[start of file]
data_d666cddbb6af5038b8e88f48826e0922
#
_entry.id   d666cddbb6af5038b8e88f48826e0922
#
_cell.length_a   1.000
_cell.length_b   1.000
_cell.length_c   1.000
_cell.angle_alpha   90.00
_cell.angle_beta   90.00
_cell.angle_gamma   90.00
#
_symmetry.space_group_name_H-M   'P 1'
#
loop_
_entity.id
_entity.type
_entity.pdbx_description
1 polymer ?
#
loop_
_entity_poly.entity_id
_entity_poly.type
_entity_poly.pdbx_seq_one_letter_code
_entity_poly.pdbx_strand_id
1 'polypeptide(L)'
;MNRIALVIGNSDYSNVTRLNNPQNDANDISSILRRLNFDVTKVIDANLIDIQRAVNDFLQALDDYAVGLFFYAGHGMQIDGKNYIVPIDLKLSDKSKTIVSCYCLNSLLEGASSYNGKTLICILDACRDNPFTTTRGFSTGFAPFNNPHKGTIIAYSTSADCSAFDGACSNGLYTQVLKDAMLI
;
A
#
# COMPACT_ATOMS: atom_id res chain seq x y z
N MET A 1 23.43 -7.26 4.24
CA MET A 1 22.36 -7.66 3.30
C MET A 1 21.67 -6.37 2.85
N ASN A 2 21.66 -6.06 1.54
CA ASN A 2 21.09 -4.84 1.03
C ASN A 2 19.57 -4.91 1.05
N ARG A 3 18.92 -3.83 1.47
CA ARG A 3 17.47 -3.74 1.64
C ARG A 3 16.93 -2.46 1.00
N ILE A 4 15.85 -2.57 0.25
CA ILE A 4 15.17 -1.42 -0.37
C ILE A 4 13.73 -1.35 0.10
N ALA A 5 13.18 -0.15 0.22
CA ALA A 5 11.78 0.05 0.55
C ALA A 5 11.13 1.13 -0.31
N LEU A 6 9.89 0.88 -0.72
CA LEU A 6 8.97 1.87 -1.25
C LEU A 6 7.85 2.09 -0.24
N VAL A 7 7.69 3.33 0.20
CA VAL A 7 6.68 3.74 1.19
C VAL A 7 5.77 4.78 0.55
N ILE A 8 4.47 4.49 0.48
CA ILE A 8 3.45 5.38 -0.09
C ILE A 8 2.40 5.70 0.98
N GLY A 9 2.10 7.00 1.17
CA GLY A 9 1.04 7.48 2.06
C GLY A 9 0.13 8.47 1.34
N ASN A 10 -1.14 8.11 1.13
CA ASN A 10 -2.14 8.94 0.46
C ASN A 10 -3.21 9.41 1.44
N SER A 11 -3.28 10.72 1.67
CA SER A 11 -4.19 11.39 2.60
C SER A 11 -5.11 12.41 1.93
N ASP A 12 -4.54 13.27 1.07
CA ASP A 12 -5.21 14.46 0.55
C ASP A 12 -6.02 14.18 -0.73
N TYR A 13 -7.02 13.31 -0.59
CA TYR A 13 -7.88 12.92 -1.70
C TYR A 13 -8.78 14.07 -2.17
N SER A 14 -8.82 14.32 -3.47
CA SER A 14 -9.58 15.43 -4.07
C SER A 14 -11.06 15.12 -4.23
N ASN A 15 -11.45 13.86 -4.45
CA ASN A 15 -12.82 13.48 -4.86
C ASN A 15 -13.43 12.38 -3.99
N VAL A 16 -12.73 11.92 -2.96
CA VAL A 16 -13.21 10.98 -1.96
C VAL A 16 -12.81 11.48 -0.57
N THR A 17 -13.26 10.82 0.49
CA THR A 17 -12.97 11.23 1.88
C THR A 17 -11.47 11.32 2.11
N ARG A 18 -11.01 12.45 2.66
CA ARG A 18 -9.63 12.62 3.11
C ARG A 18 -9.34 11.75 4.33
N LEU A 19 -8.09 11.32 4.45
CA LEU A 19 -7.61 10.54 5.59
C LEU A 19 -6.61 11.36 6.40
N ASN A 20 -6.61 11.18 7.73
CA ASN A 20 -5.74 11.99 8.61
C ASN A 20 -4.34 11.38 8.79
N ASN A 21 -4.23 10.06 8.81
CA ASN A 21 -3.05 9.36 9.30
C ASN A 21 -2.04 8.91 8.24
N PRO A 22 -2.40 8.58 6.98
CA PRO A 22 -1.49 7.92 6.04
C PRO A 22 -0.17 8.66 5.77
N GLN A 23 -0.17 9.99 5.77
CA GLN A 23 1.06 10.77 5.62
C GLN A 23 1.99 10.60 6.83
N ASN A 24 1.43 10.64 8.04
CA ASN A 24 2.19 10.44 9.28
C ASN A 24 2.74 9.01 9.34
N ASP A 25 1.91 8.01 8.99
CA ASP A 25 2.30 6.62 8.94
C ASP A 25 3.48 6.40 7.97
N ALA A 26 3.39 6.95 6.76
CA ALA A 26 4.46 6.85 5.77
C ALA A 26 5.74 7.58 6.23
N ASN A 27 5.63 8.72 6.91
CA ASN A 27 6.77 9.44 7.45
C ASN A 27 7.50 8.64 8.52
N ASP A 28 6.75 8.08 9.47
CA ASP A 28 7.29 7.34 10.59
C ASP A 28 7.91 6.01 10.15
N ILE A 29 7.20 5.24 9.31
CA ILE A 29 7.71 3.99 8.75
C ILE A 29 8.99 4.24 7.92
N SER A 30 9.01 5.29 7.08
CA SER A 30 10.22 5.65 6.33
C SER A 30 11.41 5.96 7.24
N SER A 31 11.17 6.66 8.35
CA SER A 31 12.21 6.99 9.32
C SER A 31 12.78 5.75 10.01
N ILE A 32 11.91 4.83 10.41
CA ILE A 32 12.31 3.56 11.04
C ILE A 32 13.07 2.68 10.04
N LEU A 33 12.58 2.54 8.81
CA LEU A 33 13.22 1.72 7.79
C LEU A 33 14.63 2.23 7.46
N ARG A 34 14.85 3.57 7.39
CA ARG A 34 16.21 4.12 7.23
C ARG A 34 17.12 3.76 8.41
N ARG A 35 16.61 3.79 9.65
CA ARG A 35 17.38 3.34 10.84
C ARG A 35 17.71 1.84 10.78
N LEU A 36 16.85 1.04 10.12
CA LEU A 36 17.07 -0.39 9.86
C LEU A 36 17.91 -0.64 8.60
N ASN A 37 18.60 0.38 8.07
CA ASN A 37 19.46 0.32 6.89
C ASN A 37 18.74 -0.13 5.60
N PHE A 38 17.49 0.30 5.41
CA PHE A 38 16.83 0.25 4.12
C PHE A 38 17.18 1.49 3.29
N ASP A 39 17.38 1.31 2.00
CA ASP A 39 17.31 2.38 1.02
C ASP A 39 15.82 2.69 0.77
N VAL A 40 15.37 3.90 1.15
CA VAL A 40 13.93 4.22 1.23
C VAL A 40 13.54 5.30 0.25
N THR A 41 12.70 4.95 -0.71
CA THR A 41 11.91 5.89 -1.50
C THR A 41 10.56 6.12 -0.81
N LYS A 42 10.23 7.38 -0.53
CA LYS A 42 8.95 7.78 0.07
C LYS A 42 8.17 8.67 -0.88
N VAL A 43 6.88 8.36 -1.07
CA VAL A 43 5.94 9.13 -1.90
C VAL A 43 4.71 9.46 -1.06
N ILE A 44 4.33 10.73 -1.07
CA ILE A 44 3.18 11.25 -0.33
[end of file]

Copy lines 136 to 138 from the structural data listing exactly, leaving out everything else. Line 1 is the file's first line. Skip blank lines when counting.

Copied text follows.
N LEU A 36 16.85 1.04 10.12
CA LEU A 36 17.07 -0.39 9.86
C LEU A 36 17.91 -0.64 8.60